Dir: Len Wiseman
Star: Bruce Willis, Justin Long, Timothy Olyphant, Maggie Q
Despite Vengeance becoming the biggest financial draw of the series to this point, it took a dozen years before Willis was ready to strap on the vest again. He made a number of comments at the time of release playing down #2 and #3, and saying this was the “true” successor to the original. I’m not quite sure why he took that approach: while offering solid entertainment, there’s nothing particularly special about this to substantiate his claim. Instead, it’s very much business as usual with McClane (Willis) taking on a bunch of terrorists – in this case, techno-criminals led by Thomas Gabriel (Olyphant), a former consultant turned black-hat hacker. Not exactly being John’s field of expertise, it’s fortunate he has the help of another hacker, Matt Farrell (Long). He’s a kid, unwittingly part of the plan, whom McClane rescues from Gabriel’s efforts to tie up with extreme prejudice, the loose end Matt represents.
His skills allow McClane to keep up with Gabriel, who aims to hack and take over the infrastructure of the entire US, in order to loot the financial system of countless billions. Films with a tech-based high concept like this are always risky, because it’s easy for them to date quickly and badly. That isn’t the case here: precious little has changed in a decade about the basic idea, with concerns still valid about the vulnerability of crucial systems to outside attackers. Earlier this year, Ukraine was hit by something not totally dissimilar to the movie’s “firesale”, with the national bank, main power company and largest airport among the simultaneous victims. It could certainly happen here.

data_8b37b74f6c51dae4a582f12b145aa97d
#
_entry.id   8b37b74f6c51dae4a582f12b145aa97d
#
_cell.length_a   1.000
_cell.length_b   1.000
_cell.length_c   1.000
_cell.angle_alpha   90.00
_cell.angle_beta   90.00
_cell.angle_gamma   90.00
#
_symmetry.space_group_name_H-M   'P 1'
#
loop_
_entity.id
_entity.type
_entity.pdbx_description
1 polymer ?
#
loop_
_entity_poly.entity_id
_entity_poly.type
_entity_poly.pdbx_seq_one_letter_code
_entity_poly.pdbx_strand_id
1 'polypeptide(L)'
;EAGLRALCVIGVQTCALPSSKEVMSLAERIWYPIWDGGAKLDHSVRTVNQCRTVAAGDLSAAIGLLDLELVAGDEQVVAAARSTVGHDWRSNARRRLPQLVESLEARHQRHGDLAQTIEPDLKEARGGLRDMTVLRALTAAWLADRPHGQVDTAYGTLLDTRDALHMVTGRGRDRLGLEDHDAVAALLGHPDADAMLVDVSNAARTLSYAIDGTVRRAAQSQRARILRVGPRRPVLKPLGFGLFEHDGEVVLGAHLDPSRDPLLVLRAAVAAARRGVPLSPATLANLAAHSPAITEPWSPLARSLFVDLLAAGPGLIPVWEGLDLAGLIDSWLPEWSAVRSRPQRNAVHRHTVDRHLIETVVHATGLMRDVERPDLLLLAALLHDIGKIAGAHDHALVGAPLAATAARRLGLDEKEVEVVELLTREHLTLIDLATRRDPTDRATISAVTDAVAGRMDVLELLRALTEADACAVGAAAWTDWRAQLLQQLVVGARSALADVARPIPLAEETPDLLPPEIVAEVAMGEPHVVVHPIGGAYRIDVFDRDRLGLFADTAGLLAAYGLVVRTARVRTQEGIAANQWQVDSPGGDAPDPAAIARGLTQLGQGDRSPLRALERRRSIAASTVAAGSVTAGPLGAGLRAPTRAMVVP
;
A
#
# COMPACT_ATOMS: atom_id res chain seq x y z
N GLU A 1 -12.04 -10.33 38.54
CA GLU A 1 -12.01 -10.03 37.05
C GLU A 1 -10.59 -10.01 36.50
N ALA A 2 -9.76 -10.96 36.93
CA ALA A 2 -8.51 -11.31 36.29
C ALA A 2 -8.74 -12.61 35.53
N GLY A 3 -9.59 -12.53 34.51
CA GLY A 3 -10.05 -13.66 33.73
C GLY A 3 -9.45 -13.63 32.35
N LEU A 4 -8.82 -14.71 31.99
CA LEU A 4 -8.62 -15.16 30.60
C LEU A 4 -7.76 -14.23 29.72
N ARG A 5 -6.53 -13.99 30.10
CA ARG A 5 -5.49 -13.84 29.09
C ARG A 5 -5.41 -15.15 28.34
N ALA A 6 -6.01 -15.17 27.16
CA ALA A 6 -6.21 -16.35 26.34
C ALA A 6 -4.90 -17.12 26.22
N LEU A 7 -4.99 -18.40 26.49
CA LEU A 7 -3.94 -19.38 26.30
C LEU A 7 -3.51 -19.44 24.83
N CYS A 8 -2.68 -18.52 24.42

Bonus points for Maggie Q, as about the only significant woman character in the series since Mrs. McClane, as Gabriel’s lover and main sidekick. Though McClane is unimpressed, as only he can be. After disposing of her, he taunts the villain by suggesting Gabriel call “1-800-HENCHMEN” and ask, “Can I get another dead Asian hooker bitch over here right away?” Ouch. If Olyphant is a bit bland – he’s no Irons or Rickman – the solid plot and generally decent supporting cast help: Long (weird sidenote: he looks a bit like the guy who sits next to me at work!) isn’t as irritating as movie hackers can be, and grew on me over the course of proceedings.
The film certainly benefits from Wiseman’s fondness for practical effects, even if the merging of them with the characters is occasionally a little wobbly. At the time, the director had only helmed the first two films in the Underworld series, though fortunately we were spared the sight of Willis in a PVC catsuit. Still, can’t complain about either the scene where McClane fires a car into a helicopter (top), or faces off against an F-35B attack fighter in a 16-wheeler. Both offer the kind of certifiable insanity which large-budget action films are all about, and barely appear at all constrained by the film’s PG-13 rating. About the only loss there is McLane’s trademark line, which is now apparently addressed just to his Mom, if you know what I mean. I can live (free) with that.